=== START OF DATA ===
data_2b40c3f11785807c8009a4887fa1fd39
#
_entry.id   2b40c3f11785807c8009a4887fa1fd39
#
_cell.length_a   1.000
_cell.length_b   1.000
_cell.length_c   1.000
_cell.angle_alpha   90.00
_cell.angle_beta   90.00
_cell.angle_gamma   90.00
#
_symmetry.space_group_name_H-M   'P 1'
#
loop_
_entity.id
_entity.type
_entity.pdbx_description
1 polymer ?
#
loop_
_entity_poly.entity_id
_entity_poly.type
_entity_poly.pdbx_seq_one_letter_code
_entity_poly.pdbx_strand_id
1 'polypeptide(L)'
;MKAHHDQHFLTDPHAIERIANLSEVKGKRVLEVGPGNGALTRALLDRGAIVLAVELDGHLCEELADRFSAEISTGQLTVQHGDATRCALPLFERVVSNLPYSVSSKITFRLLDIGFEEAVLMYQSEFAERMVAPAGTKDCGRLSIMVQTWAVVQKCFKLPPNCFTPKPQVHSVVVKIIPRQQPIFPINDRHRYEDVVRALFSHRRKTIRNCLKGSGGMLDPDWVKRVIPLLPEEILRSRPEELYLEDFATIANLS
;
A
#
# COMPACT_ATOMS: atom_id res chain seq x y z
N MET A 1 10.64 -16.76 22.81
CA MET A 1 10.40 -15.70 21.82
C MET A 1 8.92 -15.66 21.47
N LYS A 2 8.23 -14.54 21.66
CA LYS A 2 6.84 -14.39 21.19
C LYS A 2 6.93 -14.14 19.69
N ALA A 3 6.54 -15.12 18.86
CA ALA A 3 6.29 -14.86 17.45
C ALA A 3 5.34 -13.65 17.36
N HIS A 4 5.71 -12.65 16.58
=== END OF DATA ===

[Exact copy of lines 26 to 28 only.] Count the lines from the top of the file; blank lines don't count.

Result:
;MKAHHDQHFLTDPHAIERIANLSEVKGKRVLEVGPGNGALTRALLDRGAIVLAVELDGHLCEELADRFSAEISTGQLTVQHGDATRCALPLFERVVSNLPYSVSSKITFRLLDIGFEEAVLMYQSEFAERMVAPAGTKDCGRLSIMVQTWAVVQKCFKLPPNCFTPKPQVHSVVVKIIPRQQPIFPINDRHRYEDVVRALFSHRRKTIRNCLKGSGGMLDPDWVKRVIPLLPEEILRSRPEELYLEDFATIANLS
;
A